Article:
Skip to main content

Pro-Israel Columbia professor accused of harassment prevented from accessing main campus

Shai Davidai has been accused of harassing pro-Palestinian students over their Gaza support
Pro-Palestinian and Pro-Israel demonstrators outside of Columbia University in New York City, on 22 April 2024 (Charly Triballeau/AFP)

Columbia University has deactivated the swipe card of a pro-Israel professor accused of harassing pro-Palestinian students amid rising tensions between the two camps on campus.

“They are not letting me on main campus,” Israel-born Shai Davidai, an assistant professor at Columbia Business School, told pro-Israel supporters clustered outside the school’s campus on Monday.

“Everybody, my card has been deactivated,” Davidai yelled to supporters gathered outside the campus gates. “I am a professor here, I have a right to be everywhere on campus.”

Davidai confronted Cas Holloway, Columbia's chief operating officer. “Over here we’ve got the COO of Columbia….I have not just a civil right as a Jewish person to be on campus. I have a right as a professor to be on campus.”

A group of Davidai’s supporters waving Israeli flags shouted, “Shame on you”. 

Stay informed with MEE's newsletters

Sign up to get the latest alerts, insights and analysis, starting with Turkey Unpacked


According to Davidai, the decision was taken for his own safety, and users on the social media platform X pointed out that he still had access to parts of the campus where his department was located. Others said he was not given access to the main campus because he posed a threat to students. 

Davidai and Columbia University didn't respond to MEE's request for comment by the time of publication.

Davidai, who teaches, “decision making & negotiations, leadership & organizational behavior”, according to his biography on Columbia Business School’s website, has been accused of harassing pro-Palestinian students.

“Under the guise of fighting antisemitism, he uses his Twitter and Instagram accounts to incite harassment and violence against [pro-Palestine students of color],” an online petition demanding Columbia fire Davidai, alleges.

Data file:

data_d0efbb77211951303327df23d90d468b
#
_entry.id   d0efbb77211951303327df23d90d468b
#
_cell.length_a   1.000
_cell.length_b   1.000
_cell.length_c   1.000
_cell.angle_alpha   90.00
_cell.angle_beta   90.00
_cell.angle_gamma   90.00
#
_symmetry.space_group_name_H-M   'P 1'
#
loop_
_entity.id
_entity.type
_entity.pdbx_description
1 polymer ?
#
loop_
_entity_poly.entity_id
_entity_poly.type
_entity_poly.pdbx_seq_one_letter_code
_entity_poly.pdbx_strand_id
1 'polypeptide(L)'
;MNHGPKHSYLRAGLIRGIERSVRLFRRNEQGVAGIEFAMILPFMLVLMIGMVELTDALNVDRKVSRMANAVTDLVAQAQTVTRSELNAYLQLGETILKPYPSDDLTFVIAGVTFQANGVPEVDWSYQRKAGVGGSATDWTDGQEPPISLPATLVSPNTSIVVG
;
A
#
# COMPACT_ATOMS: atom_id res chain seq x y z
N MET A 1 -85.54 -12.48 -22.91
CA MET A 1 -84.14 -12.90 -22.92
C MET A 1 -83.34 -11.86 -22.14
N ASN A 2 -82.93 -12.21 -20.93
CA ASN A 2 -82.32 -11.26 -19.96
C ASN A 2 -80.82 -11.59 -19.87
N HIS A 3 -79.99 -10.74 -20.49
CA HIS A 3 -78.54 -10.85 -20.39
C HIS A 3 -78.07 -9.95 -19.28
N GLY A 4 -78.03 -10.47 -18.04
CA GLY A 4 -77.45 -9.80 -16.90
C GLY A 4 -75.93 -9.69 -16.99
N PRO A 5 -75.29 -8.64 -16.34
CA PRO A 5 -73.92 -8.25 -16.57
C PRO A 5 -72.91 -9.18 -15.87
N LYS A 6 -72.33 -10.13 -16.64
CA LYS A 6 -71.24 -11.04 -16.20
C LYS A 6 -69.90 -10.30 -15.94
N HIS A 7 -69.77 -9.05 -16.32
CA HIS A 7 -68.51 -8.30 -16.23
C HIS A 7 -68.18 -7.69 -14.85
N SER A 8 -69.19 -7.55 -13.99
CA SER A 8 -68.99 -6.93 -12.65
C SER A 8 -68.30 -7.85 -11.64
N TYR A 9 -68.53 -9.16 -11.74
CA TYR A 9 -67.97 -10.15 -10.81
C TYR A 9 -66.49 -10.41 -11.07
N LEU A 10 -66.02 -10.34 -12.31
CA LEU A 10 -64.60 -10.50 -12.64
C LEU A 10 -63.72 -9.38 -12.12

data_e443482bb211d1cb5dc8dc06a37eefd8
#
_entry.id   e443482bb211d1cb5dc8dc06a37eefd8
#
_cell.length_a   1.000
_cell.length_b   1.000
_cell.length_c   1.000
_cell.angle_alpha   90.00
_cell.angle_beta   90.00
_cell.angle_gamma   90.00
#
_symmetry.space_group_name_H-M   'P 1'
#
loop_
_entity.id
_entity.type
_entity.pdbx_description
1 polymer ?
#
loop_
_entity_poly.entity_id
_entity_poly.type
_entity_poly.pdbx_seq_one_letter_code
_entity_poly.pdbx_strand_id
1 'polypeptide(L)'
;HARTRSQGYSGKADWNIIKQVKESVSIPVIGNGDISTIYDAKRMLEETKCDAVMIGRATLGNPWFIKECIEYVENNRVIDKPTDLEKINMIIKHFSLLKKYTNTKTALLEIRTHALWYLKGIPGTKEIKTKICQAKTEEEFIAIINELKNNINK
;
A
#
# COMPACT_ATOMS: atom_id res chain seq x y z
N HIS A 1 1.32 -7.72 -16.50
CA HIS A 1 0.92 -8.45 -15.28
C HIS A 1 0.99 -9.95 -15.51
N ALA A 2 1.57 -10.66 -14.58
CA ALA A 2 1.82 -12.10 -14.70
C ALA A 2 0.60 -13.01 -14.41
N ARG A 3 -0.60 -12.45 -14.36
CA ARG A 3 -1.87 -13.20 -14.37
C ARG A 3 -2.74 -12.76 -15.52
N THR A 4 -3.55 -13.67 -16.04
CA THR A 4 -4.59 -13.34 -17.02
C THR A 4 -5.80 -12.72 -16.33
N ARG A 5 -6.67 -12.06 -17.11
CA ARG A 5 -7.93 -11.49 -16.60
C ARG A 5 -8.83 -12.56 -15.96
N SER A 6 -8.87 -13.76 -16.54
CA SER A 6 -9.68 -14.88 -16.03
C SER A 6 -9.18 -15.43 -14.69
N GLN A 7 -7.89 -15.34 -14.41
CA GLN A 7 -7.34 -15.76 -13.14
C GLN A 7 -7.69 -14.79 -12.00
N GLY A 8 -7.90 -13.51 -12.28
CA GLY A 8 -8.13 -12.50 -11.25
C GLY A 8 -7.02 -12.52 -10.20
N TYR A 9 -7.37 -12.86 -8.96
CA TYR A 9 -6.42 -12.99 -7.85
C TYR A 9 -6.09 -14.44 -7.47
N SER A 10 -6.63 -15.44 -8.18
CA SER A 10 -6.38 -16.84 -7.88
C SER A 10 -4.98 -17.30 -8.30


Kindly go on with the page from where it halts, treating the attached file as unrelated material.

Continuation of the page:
According to the petition, which has garnered almost 11,000 signatures, Shai claims that any opposition towards him is "antisemitic" and engages in “doxing” or publishing private or public information about students to punish them for their political views.

"The issue is not with Shai’s individual political beliefs, the issue is how he uses personal social media accounts to target, harass, and bully students, including Palestinian students who have lost family members in Gaza,” the petition said.

In an i24 news interview posted to X on Monday, Shai said that “we are seeing terrorism”, describing pro-Palestinian protests over the weekend against Israel’s war on Gaza.

In the interview he criticised Columbia’s Arab-American president, Nemat Minouche Shafik, saying she “supports Hamas”.

Shai also took to social media to demand that New York’s National Guard be deployed to break up hundreds of Columbia students who staged a Vietnam-style encampment inside the main campus of the university in solidarity with Palestinians in Gaza.

The students cited the "rich legacy of student activism, from anti-Vietnam War protests in 1968 to being the first Ivy League school to divest from Apartheid South Africa in 1985” as their motivation for the sit-in.

During the Vietnam War, National Guard troops were deployed to break up student protests, including Kent State in 1970 when four unarmed college students were killed.

On Thursday, university authorities called police to break up the protests, leading to more than 100 arrests. The move sparked a firestorm of more pro-Palestinian sentiment, with protestors coming out in force over the weekend and more demonstrations erupting at the Massachusetts Institute of Technology, the University of Michigan, and Yale University.

Ivy League schools have been riled by tensions between pro-Palestinian and pro-Israeli students and teachers since the Hamas-led 7 October attacks on southern Israel killed about 1,200 people and saw more than 200 hostages taken to Gaza.

In retaliation, Israel launched a ferocious assault on the besieged enclave killing more than 34,000 Palestinians, mainly women and children. 

Middle East Eye delivers independent and unrivalled coverage and analysis of the Middle East, North Africa and beyond. To learn more about republishing this content and the associated fees, please fill out this form. More about MEE can be found here.